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Wyoming reports record boat decontaminations in 2021; inspectors find live mussels for first time

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CASPER, Wyo. — The Wyoming Game and Fish Department said on Monday that a record number of boats were decontaminated after checks at Aquatic Invasive Species (AIS) check stations in 2021. Live mussels were also found on two boats, the first time live mussels have ever been found at AIS check stations in Wyoming.

Over 68,000 boats were checked at stations across the state in summer 2021. Game and Fish personnel decontaminated 924 boats, the most ever in a single year since the AIS program was launched in 2010.

“Check stations were extremely busy in 2020, and we stayed that way in 2021,” Game and Fish AIS Coordinator Josh Leonard said. “It was another record-breaking year, but this time it was because we intercepted more risk.”

The check stations serve as a first line of defense against allowing invasive species to enter the state and spread between waters in Wyoming. Invasive species include “plants like curly pondweed, which Wyoming does have, to species that the state has managed to keep out, like Asian carp and zebra or quagga mussels,” Game and Fish said.

“As more states and waters turn up with AIS, particularly mussels, the threat to Wyoming continues to swell,” Game and Fish said. “Decontaminations in 2021 were more than double the 480 conducted in 2019. In 2021, check station inspectors found mussels on 54 boats; in 2019 only 19 boats were intercepted with mussels.”

Leonard said that other factors in the higher number of decontaminations may include greater public awareness in the threats posed by aquatic invasive species, leading to more people stopping at the check stations.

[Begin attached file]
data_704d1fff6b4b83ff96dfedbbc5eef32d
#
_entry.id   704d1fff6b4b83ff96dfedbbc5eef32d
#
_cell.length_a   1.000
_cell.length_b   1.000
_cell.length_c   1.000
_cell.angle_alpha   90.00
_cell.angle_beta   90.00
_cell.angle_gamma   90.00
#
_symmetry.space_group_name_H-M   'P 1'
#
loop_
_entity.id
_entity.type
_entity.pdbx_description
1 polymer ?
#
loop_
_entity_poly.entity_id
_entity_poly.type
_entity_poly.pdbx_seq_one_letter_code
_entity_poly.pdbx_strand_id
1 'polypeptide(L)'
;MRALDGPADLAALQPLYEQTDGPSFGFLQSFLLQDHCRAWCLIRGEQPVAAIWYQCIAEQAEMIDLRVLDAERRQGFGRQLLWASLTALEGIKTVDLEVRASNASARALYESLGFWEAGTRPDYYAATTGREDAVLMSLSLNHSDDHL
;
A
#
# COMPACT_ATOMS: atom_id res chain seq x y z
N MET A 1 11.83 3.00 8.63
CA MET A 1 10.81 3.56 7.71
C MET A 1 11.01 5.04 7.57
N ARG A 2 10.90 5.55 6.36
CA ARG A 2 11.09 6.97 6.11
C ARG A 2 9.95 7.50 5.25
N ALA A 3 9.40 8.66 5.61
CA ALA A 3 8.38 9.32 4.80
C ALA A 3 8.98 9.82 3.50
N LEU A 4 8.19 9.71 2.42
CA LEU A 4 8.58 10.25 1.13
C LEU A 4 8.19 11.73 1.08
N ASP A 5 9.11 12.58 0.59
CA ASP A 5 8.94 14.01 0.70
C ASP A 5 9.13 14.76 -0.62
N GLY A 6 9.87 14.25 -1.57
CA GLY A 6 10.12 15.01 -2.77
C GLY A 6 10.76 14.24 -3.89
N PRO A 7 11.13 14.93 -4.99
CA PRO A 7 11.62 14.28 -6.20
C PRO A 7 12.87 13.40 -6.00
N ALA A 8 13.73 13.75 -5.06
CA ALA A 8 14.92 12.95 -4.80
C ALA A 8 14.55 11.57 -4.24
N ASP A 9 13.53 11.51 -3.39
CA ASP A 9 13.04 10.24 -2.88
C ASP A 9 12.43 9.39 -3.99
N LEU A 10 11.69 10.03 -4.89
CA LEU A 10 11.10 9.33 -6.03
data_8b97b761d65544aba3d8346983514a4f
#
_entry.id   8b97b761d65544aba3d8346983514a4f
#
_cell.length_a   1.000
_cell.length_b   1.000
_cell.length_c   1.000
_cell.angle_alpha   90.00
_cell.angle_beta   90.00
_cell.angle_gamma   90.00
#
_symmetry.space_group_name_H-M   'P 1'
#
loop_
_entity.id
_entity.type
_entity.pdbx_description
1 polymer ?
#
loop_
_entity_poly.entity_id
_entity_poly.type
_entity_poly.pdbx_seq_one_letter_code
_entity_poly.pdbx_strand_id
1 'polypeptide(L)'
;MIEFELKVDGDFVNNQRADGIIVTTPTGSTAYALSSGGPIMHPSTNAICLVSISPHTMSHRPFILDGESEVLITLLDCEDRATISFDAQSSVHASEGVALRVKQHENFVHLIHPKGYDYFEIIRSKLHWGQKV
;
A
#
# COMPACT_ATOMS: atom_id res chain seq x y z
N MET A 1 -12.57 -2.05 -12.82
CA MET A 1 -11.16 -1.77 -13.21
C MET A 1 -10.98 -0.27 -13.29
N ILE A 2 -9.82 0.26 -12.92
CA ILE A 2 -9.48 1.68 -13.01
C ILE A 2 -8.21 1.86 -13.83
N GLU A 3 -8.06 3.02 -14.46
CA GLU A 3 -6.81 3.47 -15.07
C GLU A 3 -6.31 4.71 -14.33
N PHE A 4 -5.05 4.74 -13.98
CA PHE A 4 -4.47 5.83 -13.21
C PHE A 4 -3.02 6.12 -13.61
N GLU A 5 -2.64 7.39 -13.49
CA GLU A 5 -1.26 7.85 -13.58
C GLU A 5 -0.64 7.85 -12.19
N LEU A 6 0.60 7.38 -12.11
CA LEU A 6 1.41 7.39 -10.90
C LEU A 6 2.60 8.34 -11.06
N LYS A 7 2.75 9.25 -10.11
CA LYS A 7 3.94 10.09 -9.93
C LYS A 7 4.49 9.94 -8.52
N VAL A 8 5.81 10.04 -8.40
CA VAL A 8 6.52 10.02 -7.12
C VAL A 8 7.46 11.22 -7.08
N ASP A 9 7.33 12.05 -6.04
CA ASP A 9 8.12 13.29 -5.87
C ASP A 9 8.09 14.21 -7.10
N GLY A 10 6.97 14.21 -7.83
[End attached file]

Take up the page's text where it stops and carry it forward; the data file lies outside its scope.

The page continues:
“Leonard attributes that partially to a partnership with Wyoming Department of Transportation to use highway signage reminding boaters to stop at check stations — flashing ALL BOATERS MUST STOP for most of the summer months,” Game and Fish said. “The other reason he suspects more adherence to the rules is due to the unfortunate identification of zebra mussels in moss balls, a popular aquarium plant, in pet stores this last spring. That discovery thrust AIS into the spotlight.”

“Game and Fish and the Wyoming Department of Agriculture led a Governor’s response team to remove moss balls from retail shelves, monitor municipal water treatment plants for traces of zebra mussel DNA and get the word out to Wyomingites to watch for AIS in their homes. Through a robust communications campaign, residents were encouraged to dispose of any moss balls they owned by boiling the plants and the tank water, and then pouring it outside on grass or soil.”

Game and Fish said that invasive mussels are among the most destructive aquatic invasive species.

“It is very unlikely to eradicate mussels once they are established in natural water,” the department said. “While the state was the most vulnerable it’s ever been to a mussel infestation, Wyoming remains free of zebra and quagga mussels. Game and Fish monitors for mussels and other invasives by sampling 20 waters twice per year and an additional 50 waters once per year. This year, municipal water testing was also added to that list to make sure mussels didn’t find their way into pipes from aquariums. The department also finalized rapid response plans in 2021 to quickly respond if mussels are ever found in the state’s 23 most vulnerable natural waters.”

Leonard added: “There’s still a place in the United States that doesn’t have mussels — it’s Wyoming — and we’re doing all we can to keep it that way, with inspectors working very hard to keep AIS out. Wyoming has wonderful, diverse water resources, and we need to protect them.”

Wyoming law requires that any watercraft that is transported into the state between March 1 and November 30 receive an inspection from an authorized inspector prior to launching into the water.

“Any watercraft that has been in a water infested with zebra/quagga mussels within the last 30 days is required to undergo a mandatory inspection by an authorized inspector prior to launching during all months of the year,” Game and Fish add. “All watercraft must stop at any open watercraft check station on their route of travel, even if not intending to launch in Wyoming.”

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